This cabin has always been a shack, and no amount of fixing it up will suffice to repair it. But Mel has made it livable and safe for the next five years or so while she builds her own homestead further down the meadow. Then her plan is to deconstruct Sugar Shack after carefully measuring everything and drawing up plans, and then rebuilding it just as it was before on the same site. That way, even if Mick and I cannot afford to build our dream house on Avalon, we will have a little cabin to retire to someday.

I did not see the chicks today because they were inside the coop instead of pecking around outside. Mel asked me not to go to the coop because the chiggers are so bad in that part of the meadow. But she says that they are doing well, rapidly growing to adulthood. The hens are not laying well, though. Perhaps it is the season.

The new cat, Mr. J, is a delightful little being. Unlike Mel’s previous cat, Raffles, who disappeared some months ago, the Jay Man is a domesticated cat who loves laps and sleeps at the bottom of Mel’s bed at night rather than catting around outdoors. He is a pretty animal, a smoke-gray American short-haired domestic cat with yellow eyes. And he’s chatty. He will be good company for Melissa. She is presently pondering what the J stands for! I suggested Jesse and Junie, after an old farmer Mick knew when he lived on his land on Joner Creek, but Mel is thinking Jaguar! Mr. Jaguar has a nice ring to it!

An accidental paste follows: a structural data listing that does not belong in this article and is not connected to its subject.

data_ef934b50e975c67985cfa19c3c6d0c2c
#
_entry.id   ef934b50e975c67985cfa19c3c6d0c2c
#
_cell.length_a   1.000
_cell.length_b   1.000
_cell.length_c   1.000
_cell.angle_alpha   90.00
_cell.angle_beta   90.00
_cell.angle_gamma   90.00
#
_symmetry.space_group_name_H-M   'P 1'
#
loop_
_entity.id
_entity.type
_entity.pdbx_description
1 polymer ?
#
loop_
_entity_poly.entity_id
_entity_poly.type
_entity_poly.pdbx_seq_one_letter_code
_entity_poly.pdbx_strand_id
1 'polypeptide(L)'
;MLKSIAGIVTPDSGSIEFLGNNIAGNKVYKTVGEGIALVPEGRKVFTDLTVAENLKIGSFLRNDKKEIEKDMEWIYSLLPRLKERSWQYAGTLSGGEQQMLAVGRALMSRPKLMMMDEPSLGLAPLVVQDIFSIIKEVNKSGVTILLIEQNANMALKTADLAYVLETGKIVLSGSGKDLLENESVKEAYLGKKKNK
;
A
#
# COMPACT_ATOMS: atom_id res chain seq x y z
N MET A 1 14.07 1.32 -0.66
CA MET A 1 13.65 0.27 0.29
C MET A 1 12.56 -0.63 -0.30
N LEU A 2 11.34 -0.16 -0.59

A visit to the outhouse revealed that Mel has spread wood chips all along the path from Sugar Shack to it. It’s such a pleasure to walk along the leveled, cleared, clean path! When I think of what she had to do to achieve that, I stand in amazement. The ground was all chopped up from when the crew built the utility shed some years ago. It was studded with stones and the ground was clay and hard as a rock. She had to use a pick-ax to bust the sod and she got so many rocks out of the area that she was able to build a cunning little flower bed using them. In so many ways, Avalon is sweetening and becoming more user-friendly thanks to Melissa's tender loving care.

After Mel finished her tractor work, I closed my book and we visited the outhouse and Mr. Jay. Then we treated ourselves to a burger at Shipley’s, across the Ohio River in Madison, Indiana, about seven miles upriver from Avalon. It is a lovely drive down into the town and Madison itself is quite charming, the main streets spruced up for tourists. Madison is a tourist destination all year round, but especially during the Madison Regatta. It has many Victorian homes that have been preserved and the architecture of the town is classic river-town brick, also well preserved in many cases.

We used the time as a planning meeting, both for Avalon issues and for the upcoming Homecoming. Shipley’s is a funky, dark, atmospheric old place, narrow and long, with an old-fashioned wooden bar stretching halfway back into the space and antique copper tiling for the ceiling. I had a great time there!

I realized after I dropped Mel off at Avalon and was heading back to Camelot that I had forgotten to sing to Avalon. Gads! How could I have forgotten? I will remember next time for sure.